Matt Czuchry has similarly made the best of what he has been given this season. It’s easy to forget that his performance in the very beginning of season six was a series highlight. Of all the recurring complaints I’ve had about season seven, the sudden transformation of Cary Agos from great character to inconsistent, emotionless plot device has been the most persistent. I can’t really point to a single strong Cary moment all season. In fact, his resignation in tonight’s episode is the best and most sensical move Cary has made in a very long time. It seems almost as if the writers have finally acknowledged how disposable Cary has become this season, so the character has become aware of it, too, opting for a life free of the law firm’s bullshit. Czuchry makes a powerful exit, and Cary finally feels discernible emotions within the confines of the episode, but his decision would hit much harder had the character been better written all season. Even here, Cary still acts more as a mouthpiece than a fully realized character, nearly breaking the fourth wall with his reflections on how far he and Alicia have come since they first joined the firm. “It’s been a weird time, huh?” The heavy-handed moment is masked as relationship work between Cary and Alicia, but in reality, these characters have not been emotionally connected to one another in a very long time.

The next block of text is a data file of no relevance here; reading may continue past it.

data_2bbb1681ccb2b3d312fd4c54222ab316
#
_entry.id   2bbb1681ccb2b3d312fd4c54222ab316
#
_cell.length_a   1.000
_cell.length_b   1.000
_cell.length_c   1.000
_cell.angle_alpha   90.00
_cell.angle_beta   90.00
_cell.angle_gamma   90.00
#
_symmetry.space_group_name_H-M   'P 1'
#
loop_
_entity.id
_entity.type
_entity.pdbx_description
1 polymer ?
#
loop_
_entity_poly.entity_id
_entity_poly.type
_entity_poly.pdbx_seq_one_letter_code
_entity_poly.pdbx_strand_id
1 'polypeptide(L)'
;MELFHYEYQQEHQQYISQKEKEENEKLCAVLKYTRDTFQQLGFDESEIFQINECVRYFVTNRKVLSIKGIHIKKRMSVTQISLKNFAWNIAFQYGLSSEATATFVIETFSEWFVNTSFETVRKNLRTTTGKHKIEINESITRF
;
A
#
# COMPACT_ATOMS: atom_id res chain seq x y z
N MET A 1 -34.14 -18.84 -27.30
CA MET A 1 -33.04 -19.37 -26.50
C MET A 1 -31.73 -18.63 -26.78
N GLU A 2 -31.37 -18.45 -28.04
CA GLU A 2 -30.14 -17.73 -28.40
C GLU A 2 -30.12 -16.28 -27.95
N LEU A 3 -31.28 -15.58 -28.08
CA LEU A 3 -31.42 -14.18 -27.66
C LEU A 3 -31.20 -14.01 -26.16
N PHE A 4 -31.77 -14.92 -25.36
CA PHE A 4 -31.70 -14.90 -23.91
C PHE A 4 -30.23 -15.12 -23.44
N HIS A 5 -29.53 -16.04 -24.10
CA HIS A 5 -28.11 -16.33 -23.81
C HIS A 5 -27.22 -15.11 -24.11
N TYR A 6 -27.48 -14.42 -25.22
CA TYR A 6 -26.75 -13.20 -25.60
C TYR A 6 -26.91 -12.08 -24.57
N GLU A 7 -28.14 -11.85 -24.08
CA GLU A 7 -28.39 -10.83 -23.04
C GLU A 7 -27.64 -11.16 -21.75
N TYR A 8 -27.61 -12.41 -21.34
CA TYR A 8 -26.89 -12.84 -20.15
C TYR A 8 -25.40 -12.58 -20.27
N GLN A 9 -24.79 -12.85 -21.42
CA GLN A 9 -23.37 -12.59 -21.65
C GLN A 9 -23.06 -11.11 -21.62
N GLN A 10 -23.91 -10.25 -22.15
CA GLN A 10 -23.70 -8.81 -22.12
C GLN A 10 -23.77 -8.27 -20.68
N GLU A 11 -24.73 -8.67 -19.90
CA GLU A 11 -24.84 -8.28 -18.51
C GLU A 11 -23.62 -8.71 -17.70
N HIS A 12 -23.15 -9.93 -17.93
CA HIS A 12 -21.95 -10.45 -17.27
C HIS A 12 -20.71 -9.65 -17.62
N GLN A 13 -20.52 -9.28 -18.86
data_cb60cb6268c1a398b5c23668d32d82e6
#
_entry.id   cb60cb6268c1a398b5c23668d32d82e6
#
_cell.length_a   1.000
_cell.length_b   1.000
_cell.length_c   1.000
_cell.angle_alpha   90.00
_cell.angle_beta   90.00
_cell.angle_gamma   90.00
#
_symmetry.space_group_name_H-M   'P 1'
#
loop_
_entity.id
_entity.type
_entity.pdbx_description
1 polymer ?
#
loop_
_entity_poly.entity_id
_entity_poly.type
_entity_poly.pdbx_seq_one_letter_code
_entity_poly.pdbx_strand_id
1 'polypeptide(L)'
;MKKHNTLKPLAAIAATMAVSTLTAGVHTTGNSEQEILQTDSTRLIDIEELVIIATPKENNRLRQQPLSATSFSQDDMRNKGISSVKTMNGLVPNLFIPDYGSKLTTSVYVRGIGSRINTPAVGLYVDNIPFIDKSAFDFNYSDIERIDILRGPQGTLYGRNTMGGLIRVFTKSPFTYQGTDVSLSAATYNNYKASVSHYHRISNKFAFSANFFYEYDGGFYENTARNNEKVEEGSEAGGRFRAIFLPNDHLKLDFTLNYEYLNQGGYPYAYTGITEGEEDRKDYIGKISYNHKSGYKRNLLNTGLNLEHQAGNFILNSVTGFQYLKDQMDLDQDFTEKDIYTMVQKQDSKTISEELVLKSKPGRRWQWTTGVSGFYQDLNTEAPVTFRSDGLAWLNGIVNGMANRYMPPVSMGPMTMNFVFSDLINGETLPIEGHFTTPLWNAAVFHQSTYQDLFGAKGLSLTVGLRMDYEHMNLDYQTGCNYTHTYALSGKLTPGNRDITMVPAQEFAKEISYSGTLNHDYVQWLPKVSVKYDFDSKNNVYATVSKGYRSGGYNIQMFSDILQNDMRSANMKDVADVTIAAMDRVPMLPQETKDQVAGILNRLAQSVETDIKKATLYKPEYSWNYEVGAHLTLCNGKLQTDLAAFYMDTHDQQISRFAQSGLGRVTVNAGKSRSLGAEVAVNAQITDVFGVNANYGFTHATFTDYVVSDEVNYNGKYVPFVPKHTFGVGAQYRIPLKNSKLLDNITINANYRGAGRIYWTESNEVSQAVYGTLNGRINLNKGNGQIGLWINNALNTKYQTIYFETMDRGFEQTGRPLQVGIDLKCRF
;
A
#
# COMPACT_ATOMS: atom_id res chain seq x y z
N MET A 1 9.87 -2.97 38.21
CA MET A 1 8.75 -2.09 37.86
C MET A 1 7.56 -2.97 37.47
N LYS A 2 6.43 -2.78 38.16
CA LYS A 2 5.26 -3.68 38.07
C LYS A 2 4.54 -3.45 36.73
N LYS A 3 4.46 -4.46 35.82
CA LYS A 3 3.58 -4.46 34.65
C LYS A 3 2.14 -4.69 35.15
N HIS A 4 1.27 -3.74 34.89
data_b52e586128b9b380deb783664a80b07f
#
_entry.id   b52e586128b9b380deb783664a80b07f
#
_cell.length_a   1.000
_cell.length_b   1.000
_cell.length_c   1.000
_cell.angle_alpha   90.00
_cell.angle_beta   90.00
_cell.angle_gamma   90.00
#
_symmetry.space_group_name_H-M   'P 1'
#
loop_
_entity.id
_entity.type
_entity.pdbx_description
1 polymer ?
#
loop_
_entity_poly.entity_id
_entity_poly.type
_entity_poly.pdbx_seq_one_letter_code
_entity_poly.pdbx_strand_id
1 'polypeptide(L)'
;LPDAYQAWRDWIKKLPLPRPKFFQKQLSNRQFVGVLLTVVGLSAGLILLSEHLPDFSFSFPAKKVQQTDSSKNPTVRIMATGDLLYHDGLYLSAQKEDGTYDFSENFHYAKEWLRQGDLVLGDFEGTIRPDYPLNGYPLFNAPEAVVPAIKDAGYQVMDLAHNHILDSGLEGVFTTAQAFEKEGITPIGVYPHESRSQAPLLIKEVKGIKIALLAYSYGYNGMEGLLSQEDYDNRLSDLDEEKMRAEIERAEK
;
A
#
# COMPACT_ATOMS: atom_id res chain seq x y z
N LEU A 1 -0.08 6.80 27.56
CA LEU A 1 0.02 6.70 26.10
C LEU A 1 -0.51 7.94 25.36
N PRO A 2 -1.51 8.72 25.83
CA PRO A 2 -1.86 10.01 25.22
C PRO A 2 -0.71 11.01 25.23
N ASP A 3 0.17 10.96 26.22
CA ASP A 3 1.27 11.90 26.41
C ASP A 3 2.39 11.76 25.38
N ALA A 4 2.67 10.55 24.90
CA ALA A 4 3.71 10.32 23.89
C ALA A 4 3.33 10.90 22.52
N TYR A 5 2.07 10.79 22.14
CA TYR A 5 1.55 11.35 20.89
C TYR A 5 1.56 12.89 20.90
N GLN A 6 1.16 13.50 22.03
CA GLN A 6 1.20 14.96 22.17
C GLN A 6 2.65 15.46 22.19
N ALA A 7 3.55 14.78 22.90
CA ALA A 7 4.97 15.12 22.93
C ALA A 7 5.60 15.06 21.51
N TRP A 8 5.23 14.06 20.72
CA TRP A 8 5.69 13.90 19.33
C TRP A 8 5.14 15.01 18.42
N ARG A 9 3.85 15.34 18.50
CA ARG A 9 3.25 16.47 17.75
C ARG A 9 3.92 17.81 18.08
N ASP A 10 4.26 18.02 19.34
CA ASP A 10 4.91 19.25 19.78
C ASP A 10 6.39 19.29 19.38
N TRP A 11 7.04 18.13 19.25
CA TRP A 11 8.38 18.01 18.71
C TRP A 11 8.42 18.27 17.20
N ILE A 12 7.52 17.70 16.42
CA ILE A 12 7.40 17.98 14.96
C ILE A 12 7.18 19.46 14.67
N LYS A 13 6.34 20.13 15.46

In isolated pieces, “Unmanned” is a great episode of television—one that is complete, focused, smart. Themes brought up in the case—like the fear of being watched—seep into the other storylines: Before telling Lucca about Diane’s plot, Alicia closes the office door, surveils the hallway for spies, and Connor Fox brings down Eli Gold by wiretapping Marissa’s phone. Characters make bold, narrative-shifting choices. Had the writers been more attentive to character motivations and emotional storytelling in the episodes leading up to this, those choices would land so much better. They’re the kind of bold, narrative-shifting choices that made season five spectacular. But here, they aren’t bolstered by the same well defined, poignant relationship dynamics and character work that made those so dimensional and explosive. Season seven is Alicia’s world. All the other characters are just living in it.

Stray observations

  • The Good Wife returns in two weeks, and I hope the opening scene of the next episode is just Alicia telling Peter “no” and then maybe throwing some plates at him.
  • In addition to Camp, Gilmore Girls’ Scott Cohen and Hamilton’s Leslie Odom Jr. also lend guest performances to the case of the week. Odom, unfortunately, does not rap.
  • That opening shot was gorgeously composed. Julianna Margulies and Jeffrey Dean Morgan are works of art.
  • Peter getting all aggressive and possessive in his run-in with Jason was a staunch reminder of how Peter Florrick is The Worst, but Chris Noth and Jeffrey Dean Morgan give really killer performances.
  • Important questions raised by my friend Haya: Where is Grace during all of Alicia’s sexcapades with Jason? Living on the street? Church? A convent?